in health care and healing in Japanese medicine. They found out what our First Nations traditionally knew: that the forest imbues health to us when we are in it. The studies being done on Shin Rin Yoku, now known and studied worldwide as a forest bath or nature bath, show the powerful physiological and psychological effects of nature.

Surprisingly, while I research the forests, CMT and ponderosa, I am finding lots of tactical intelligence articles on eating pine trees. As I am studying about the edible pines for the health and nutritional qualities, I found out it that since ancient times, people worldwide have been making an herb tea with pine pollen for their health, or just holding it in the mouth, or consuming it mixed in with other things. In Greece, they’ve been making retsina wine for thousands of years. People use pine trees from bottom to top for many, many health reasons. With hundreds of known nutrients for humans, pine pollen alone is a superfood unlike any other, is touted for being a ​complete protein, and contains over 200 bioactive compounds, including ​bioavailable​ androgens such as those that boost ​testosterone​, DHEA, Vitamin D3, and androstenedione, ​used to increase the production of the hormone testosterone to enhance athletic performance, increase energy, keep red blood cells healthy, enhance recovery and growth from exercise, and increase sexual desire and performance​ .

If you think of allergies, the ponderosa pollen may come to mind, but while it’s the most visible, our oaks are also blooming away and sending out pollen, and other trees are secretly sending out pollen that are more significant allergens such as birch, cedar and sycamore, but the pine pollen is what we see, and blame it for the big sneeze..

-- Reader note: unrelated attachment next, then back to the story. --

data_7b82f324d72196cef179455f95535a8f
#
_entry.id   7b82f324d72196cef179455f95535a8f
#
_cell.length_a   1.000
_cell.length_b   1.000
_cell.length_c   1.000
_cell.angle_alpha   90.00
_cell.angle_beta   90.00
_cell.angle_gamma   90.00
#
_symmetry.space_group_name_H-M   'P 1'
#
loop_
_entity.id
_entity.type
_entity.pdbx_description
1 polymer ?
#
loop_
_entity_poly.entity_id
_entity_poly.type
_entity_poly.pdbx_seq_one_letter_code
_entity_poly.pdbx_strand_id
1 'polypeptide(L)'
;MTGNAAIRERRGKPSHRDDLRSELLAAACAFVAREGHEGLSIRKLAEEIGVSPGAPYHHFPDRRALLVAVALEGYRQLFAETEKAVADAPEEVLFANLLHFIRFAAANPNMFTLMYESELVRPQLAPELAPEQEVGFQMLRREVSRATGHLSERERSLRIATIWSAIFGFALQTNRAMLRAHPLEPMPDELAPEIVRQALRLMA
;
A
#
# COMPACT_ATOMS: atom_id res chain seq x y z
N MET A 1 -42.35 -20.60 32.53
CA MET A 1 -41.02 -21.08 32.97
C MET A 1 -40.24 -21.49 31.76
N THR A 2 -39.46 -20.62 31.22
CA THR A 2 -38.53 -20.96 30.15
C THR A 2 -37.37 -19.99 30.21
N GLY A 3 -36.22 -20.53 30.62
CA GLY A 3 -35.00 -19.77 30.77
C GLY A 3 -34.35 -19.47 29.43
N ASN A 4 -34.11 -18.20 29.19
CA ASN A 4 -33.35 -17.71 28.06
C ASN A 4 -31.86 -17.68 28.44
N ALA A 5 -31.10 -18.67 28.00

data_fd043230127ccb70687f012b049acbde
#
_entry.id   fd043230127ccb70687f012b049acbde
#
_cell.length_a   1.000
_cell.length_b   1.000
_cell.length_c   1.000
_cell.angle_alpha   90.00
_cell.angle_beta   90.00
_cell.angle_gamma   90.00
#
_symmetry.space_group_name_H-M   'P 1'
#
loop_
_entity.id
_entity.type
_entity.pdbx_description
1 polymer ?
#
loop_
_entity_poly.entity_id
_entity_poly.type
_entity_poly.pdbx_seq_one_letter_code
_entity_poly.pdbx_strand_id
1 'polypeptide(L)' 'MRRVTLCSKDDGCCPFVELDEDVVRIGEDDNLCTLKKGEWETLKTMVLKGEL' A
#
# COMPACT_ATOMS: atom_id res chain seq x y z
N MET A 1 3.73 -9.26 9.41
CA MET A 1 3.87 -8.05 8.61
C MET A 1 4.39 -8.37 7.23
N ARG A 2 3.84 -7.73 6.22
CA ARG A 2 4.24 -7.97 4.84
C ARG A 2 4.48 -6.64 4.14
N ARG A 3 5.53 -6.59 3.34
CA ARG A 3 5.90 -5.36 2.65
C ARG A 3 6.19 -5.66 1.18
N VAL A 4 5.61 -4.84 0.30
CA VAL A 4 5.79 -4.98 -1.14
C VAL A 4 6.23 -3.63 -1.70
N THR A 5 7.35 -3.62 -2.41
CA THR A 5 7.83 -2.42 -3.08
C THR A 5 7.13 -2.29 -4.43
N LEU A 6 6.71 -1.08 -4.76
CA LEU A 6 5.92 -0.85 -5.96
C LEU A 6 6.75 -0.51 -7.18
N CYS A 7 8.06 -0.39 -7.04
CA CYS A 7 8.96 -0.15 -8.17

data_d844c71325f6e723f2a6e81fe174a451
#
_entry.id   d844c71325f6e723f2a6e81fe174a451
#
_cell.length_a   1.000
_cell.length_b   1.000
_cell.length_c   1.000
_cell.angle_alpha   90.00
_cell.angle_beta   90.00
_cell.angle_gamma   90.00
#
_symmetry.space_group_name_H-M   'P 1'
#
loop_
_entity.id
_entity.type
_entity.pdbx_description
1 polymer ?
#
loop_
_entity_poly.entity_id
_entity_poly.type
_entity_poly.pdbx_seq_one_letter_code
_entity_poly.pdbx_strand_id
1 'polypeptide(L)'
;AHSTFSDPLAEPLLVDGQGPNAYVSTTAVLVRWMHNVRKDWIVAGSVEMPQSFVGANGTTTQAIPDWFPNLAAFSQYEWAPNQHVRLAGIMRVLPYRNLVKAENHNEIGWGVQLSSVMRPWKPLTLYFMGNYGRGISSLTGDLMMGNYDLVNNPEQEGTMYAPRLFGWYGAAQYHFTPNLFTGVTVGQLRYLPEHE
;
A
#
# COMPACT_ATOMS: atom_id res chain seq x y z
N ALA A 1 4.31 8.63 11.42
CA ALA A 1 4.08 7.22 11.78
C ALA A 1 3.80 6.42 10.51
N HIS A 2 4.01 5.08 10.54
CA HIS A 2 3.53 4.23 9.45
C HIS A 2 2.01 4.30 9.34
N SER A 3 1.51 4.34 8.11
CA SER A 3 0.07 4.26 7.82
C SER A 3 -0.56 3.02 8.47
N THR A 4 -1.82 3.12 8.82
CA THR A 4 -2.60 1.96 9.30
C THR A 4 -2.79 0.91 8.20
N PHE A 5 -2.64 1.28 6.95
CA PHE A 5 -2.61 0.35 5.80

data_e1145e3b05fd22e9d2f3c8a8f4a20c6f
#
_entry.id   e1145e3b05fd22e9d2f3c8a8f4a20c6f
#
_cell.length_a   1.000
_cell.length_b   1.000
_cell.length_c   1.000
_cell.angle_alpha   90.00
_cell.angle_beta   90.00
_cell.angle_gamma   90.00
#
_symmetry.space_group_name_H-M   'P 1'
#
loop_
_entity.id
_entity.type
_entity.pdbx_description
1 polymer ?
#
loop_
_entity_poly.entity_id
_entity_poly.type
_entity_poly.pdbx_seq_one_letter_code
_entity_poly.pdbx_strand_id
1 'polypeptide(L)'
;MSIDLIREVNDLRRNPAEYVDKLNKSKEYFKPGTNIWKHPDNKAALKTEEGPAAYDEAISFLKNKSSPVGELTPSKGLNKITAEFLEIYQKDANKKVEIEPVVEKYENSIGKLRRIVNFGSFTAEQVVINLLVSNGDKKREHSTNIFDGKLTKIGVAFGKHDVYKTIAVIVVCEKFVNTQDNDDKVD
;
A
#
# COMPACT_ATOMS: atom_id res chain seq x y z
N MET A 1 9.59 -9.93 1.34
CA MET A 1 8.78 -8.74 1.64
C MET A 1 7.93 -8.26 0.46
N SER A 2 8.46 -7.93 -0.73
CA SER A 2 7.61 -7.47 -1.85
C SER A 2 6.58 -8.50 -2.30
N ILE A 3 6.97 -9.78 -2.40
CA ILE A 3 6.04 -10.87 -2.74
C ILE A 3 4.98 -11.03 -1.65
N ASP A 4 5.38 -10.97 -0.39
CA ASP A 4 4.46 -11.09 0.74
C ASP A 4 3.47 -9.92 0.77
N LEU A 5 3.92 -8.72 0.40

Here in Tri Lakes, that piney gold dust gets all over everything in May and June and people can’t wait to wash this magical golden dust off. Well, let’s hold off that for a moment, as I found out it is very pricey to buy this superfood in some places, likely due to its single spring season and popularity for boosting testosterone and energy levels, as well as its anti-inflammatory qualities. Online, I found some places sell it for $30 for under 2 ounces, and up to $1000.00 for a pound, and they claim it is specially processed to crack open the cell wall. Reportedly, consuming right off the tree just means taking in a bit more to get the nutrient level of the treated one. We can get it for free at home, you know.

Before you go licking the hood of your car, let me tell you how you can get it easily off the trees: carefully place a bag over the flowers and shake the branch. That’s it! Of course, to do this we need many, many flowers to get enough pollen to use. The list of pine pollen benefits is very long, but the ones that stuck out that I noticed over and over in researching it besides the famous boosting of testosterone were:

  • Regulate prostate function
  • Common cold preventative
  • Restore androgen and estrogen balance
  • Improve metabolism and regulate weight (safe and toxic-free fat-lowering supplement)
  • Nourish the brain
  • Dramatically improves your vitality and staminaJanet Sellers is an artist and avid ethno ecologist posing as a jubilant lazy gardener in the Tri Lakes area.


Male pine flowers look a bit like a bunch of tiny bumpy bananas, but they contain a gold rush of superfood nutrition that could save lives in many ways. The pine flowers bloom here in May and June.Photo by Janet Sellers